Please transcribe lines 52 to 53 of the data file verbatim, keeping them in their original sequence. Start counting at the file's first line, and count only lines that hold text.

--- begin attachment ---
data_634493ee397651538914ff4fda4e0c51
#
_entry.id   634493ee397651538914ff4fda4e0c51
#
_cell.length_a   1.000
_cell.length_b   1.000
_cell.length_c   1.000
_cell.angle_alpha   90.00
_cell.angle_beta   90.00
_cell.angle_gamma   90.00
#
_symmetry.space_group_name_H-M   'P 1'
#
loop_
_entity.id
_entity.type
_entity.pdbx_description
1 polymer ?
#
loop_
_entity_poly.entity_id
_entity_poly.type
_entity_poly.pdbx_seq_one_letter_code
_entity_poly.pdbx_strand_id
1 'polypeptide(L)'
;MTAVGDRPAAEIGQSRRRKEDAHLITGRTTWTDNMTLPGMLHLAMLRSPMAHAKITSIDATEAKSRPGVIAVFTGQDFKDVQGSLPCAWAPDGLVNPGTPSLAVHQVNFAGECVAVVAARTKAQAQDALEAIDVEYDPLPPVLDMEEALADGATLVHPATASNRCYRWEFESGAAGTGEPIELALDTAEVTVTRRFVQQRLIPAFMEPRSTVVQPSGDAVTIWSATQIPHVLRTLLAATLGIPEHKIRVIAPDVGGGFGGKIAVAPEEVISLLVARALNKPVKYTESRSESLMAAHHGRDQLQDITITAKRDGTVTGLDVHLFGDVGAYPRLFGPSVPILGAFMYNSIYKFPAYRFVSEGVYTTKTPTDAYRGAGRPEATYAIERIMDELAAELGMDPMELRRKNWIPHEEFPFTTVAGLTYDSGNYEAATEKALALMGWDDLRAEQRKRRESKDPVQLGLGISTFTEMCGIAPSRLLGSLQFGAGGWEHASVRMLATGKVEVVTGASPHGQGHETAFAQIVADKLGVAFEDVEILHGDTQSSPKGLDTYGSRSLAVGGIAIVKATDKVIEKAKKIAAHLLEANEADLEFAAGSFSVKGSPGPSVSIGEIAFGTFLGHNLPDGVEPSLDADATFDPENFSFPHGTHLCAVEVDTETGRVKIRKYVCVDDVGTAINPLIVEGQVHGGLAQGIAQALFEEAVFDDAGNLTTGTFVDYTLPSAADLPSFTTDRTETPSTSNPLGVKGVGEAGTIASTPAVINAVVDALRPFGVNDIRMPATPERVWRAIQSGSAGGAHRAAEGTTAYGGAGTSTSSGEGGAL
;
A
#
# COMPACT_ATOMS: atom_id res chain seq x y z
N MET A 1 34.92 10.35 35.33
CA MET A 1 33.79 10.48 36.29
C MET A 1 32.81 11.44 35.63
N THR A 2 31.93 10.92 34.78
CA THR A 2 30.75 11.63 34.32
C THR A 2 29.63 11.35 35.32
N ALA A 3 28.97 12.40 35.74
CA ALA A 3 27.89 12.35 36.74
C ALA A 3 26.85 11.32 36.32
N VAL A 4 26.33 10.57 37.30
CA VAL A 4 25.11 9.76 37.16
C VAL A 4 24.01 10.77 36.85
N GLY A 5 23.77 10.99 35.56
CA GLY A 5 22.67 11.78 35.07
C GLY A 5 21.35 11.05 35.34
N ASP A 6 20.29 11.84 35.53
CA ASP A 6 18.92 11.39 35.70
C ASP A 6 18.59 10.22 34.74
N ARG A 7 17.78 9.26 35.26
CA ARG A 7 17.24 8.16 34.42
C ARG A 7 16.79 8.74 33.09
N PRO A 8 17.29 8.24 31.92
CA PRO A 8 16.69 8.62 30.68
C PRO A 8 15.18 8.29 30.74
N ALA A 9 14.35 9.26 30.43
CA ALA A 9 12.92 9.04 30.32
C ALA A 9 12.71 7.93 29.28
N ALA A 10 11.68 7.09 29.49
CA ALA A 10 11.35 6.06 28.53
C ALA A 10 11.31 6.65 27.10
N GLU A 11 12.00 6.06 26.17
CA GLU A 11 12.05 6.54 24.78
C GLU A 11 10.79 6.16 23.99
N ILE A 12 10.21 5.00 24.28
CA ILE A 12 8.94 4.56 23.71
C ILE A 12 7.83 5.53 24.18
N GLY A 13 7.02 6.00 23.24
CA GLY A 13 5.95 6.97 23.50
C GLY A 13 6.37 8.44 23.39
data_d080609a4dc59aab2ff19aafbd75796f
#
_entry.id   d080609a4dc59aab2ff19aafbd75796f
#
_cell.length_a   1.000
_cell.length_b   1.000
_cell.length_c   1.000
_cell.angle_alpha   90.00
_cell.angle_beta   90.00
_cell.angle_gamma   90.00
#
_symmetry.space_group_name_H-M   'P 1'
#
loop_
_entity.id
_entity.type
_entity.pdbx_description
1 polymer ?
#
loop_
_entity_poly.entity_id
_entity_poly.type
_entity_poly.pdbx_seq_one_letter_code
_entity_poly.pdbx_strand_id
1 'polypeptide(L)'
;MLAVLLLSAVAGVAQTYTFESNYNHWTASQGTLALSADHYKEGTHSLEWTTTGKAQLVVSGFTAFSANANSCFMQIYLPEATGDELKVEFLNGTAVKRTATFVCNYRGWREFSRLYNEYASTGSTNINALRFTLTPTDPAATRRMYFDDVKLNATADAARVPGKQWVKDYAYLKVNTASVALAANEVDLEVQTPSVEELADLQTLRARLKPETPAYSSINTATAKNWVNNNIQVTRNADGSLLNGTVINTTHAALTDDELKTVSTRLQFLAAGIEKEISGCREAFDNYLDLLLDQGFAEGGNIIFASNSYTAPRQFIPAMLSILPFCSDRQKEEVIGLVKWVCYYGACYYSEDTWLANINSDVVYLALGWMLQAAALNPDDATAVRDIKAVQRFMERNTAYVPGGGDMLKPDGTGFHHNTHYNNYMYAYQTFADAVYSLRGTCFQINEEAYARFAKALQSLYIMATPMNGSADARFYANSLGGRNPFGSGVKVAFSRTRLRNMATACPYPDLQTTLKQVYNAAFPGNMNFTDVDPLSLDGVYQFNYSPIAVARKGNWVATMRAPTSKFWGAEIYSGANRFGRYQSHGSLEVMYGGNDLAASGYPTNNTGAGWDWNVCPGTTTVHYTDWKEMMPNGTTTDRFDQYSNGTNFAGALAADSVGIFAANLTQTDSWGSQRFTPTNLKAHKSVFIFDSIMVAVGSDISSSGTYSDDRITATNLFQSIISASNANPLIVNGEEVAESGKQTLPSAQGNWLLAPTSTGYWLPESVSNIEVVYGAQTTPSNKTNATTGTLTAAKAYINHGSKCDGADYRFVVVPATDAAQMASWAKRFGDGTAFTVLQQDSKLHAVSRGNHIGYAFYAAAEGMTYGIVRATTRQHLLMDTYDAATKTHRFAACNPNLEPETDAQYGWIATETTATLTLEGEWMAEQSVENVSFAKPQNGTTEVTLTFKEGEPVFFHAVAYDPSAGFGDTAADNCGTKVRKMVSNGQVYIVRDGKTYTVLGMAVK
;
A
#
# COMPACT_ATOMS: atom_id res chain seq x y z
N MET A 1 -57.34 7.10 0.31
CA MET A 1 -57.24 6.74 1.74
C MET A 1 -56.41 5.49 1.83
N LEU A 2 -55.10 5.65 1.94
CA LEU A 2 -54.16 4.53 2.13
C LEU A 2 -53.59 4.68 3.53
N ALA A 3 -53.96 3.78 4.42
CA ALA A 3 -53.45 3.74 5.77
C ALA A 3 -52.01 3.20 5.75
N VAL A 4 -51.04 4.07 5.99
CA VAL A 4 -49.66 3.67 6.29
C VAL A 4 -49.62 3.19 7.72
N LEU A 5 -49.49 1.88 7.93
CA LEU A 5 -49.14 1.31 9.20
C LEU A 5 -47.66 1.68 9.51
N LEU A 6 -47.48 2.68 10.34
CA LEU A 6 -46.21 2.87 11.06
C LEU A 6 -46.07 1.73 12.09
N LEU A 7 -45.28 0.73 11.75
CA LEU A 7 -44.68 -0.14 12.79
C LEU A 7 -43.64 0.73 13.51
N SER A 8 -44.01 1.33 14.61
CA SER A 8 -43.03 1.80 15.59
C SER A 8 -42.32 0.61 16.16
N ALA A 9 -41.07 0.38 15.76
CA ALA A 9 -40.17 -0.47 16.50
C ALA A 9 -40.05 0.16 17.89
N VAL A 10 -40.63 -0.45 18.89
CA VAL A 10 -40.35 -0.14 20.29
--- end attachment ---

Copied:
N PRO A 8 17.29 8.24 31.92
CA PRO A 8 16.69 8.62 30.68